The FBI’s Internet Fraud Complaint Center (IC3) has released its annual 2022 Internet Crime and Cyber Attack Damage Report.
During the year, the FBI reportedly received more than 800,000 cybercrime-related complaints, with total losses in excess of $10 billion.
Let me remind you that we also wrote that FBI experts say that this year “sextortion” brought scammers more than $8 million, and also that the FBI and NSA release a statement about attacks by Russian hackers.
Also the media wrote that The FBI Said That Scammers Use Deepfakes to Get a Job.
IC3 began registering cybercrime complaints as early as 2000, and it took seven years for experts to reach the one million complaints per year mark. Since then, it has taken an average of 29.5 months for every additional million complaints.
This year it emerged that while the number of complaints was down compared to 2021, the loss to victims has increased from $6.9 billion to $10.3 billion. In general, over the past five years, law enforcement officers have received 3.26 million complaints, and the damage from the actions of hackers has exceeded $27.6 billion.
No less interesting is the fact that last year EAC and BEC scams (Email Account Compromise and Business Email Compromise) brought fraudsters $ 2.7 billion, but this type of crime for the first time in seven years gave way to investment fraud, on which the criminals earned $ 3.3 billion. In total, these types of crimes account for more than half of the losses recorded last year.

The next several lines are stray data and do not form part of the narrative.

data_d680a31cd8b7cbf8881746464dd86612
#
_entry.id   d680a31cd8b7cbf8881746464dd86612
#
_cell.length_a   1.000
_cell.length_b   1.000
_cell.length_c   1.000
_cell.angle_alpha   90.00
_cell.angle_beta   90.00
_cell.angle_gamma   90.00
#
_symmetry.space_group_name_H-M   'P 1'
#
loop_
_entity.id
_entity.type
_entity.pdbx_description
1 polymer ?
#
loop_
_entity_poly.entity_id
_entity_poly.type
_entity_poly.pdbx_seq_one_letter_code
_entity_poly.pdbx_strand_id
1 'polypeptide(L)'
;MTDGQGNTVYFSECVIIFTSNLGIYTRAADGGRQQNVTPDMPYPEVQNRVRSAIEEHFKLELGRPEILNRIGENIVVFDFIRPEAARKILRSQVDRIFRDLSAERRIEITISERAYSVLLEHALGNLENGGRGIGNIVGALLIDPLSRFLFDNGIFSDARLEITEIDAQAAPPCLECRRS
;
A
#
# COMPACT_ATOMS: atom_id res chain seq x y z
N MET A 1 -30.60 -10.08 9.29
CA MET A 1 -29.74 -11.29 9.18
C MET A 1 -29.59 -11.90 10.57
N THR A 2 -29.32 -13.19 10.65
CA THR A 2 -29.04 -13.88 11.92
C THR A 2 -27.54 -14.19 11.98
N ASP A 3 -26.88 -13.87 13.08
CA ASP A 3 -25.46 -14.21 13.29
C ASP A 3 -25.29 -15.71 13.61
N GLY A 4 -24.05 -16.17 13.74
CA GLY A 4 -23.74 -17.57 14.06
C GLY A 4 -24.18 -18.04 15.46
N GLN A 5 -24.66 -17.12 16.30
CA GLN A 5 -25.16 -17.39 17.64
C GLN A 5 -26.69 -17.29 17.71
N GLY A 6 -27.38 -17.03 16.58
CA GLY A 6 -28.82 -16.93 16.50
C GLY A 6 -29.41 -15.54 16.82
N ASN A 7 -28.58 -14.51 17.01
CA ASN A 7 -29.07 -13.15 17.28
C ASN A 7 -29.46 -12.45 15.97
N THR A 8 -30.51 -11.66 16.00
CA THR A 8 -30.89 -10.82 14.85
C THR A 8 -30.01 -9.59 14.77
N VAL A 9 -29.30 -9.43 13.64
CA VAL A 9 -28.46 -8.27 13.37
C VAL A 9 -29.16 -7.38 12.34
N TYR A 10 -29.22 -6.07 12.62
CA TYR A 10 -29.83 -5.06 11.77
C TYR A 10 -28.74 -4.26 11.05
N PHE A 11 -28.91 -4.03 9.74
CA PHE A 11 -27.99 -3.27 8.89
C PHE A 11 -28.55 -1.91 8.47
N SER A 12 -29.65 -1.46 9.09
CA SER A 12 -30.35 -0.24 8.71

BEC scams and investment scams were the only crimes with losses in the billions, while other losses are in the millions.
In addition to BEC scam and investment fraud, the top five types of cybercrime in 2022 were phishing (300,000 complaints), personal data leakage (58,000 complaints), non-payment / non-delivery fraud (51,000 complaints), extortion (39,000 complaints) and technical support scam (32,000 complaints).
In terms of ransomware attacks, the FBI says it received more than 2,300 such complaints last year, with cumulative losses in excess of $34 million. More than 800 of these complaints came from organizations in the critical infrastructure sectors.
Most often (more than 100 incidents in each industry), the sectors of healthcare, critical production, government agencies and IT companies became victims of criminals. Critical infrastructure was most often attacked by LockBit, BlackCat, and Hive ransomware.